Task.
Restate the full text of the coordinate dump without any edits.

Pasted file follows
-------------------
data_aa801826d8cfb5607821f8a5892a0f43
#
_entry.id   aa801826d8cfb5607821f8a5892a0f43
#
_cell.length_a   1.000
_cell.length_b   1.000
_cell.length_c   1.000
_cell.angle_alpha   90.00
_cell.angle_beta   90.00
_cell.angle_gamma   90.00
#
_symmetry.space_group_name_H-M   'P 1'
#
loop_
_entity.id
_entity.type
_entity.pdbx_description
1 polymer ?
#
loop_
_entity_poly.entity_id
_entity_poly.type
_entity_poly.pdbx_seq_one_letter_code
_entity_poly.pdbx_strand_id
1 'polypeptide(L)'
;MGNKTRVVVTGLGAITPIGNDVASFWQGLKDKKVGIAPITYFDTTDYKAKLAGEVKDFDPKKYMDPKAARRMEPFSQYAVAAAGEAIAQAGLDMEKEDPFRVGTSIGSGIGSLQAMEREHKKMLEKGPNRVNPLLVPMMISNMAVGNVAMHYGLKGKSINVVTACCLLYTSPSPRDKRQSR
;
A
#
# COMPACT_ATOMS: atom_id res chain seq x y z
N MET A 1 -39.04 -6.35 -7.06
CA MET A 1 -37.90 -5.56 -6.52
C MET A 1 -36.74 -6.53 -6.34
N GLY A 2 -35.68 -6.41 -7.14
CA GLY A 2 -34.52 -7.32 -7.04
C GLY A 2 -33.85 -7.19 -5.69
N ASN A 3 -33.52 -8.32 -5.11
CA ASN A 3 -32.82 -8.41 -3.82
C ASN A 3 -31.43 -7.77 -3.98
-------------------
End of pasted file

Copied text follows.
data_aa801826d8cfb5607821f8a5892a0f43
#
_entry.id   aa801826d8cfb5607821f8a5892a0f43
#
_cell.length_a   1.000
_cell.length_b   1.000
_cell.length_c   1.000
_cell.angle_alpha   90.00
_cell.angle_beta   90.00
_cell.angle_gamma   90.00
#
_symmetry.space_group_name_H-M   'P 1'
#
loop_
_entity.id
_entity.type
_entity.pdbx_description
1 polymer ?
#
loop_
_entity_poly.entity_id
_entity_poly.type
_entity_poly.pdbx_seq_one_letter_code
_entity_poly.pdbx_strand_id
1 'polypeptide(L)'
;MGNKTRVVVTGLGAITPIGNDVASFWQGLKDKKVGIAPITYFDTTDYKAKLAGEVKDFDPKKYMDPKAARRMEPFSQYAVAAAGEAIAQAGLDMEKEDPFRVGTSIGSGIGSLQAMEREHKKMLEKGPNRVNPLLVPMMISNMAVGNVAMHYGLKGKSINVVTACCLLYTSPSPRDKRQSR
;
A
#
# COMPACT_ATOMS: atom_id res chain seq x y z
N MET A 1 -39.04 -6.35 -7.06
CA MET A 1 -37.90 -5.56 -6.52
C MET A 1 -36.74 -6.53 -6.34
N GLY A 2 -35.68 -6.41 -7.14
CA GLY A 2 -34.52 -7.32 -7.04
C GLY A 2 -33.85 -7.19 -5.69
N ASN A 3 -33.52 -8.32 -5.11
CA ASN A 3 -32.82 -8.41 -3.82
C ASN A 3 -31.43 -7.77 -3.98